by Mahya Soltani محیا سلطاني
This work appears in Khabar Keslan Issue 2. PASSAGE
تــعــارف [taa’rof] is a form of verbal and practical etiquette in Iran. Persian culture is very courtesy‑conscious and the language (Farsi) is exceptionally rich in polite and formal proverbs. It is difficult to fluently communicate in Farsi without knowing these expressions of civility. They sound extremely polite, sometimes poetic, or perhaps even flamboyant as they are almost utterly divorced from their literal meanings and are used rhetorically.
This book attempts to gather and list some of these verbal models of etiquette. Each spread is dedicated to a common ‘taa’rof.’ On the right side, the literal translation of each phrase, its pronunciation, its setting in Farsi, and its usage can be seen. On the left, the real meaning of the phrase is revealed—with the help of the mirror.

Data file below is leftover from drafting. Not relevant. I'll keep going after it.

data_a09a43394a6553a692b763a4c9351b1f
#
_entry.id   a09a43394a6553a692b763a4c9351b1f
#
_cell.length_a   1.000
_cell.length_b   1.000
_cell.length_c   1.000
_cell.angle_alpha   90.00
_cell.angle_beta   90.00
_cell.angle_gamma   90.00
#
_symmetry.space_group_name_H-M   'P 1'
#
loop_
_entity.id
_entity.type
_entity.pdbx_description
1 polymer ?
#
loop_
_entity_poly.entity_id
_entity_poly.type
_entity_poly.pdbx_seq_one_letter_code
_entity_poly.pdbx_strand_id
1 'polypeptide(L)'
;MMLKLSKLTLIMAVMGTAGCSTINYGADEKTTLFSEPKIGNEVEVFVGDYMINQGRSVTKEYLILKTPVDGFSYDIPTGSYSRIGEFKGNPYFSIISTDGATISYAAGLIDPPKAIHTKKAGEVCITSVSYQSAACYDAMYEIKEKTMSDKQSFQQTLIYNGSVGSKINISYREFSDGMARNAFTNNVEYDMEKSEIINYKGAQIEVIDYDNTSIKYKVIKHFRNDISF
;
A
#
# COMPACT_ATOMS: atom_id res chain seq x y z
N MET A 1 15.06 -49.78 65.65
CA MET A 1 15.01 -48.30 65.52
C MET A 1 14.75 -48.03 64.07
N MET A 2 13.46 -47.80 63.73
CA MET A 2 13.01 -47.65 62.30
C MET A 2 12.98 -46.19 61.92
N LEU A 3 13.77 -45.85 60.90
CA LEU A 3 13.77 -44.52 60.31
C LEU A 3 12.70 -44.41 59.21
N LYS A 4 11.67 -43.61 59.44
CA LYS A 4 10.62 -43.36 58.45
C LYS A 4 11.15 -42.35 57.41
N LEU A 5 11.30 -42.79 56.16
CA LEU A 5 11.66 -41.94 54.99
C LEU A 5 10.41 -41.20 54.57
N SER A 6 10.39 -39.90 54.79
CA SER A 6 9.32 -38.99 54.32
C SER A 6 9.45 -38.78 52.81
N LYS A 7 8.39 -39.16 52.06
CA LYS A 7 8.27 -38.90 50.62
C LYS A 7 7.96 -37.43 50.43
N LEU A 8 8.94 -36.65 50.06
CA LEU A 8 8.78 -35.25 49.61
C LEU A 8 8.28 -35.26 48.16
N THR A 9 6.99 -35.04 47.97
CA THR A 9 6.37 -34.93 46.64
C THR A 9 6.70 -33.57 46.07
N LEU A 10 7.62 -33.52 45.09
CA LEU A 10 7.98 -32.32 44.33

Using these expressions usually leaves an inexperienced, non-native listener in a muddled state, as they never know how serious they should take you on your offer. But a Farsi speaker always knows an acquaintance does not really mean it when, for example, they insist that you should step on their eyes (to pay them a visit).
Instructor: Warren Lehrer, Writing and Designing the Visual Book, School of Visual Arts, NY - 2016
Born in Tehran, and raised between Tehran and Dubai, Mahya Soltani محیا سلطاني is an Iranian graphic designer currently residing in Brooklyn, New York. She has received her bachelors degree in Multimedia Design from American University of Sharjah, and is currently pursuing her MFA at School of Visual Arts in New York. Her practice as a graphic designer and animator engages 'time' as a design tool challenging expectations and perceptions while delineating the existence of alternate realities.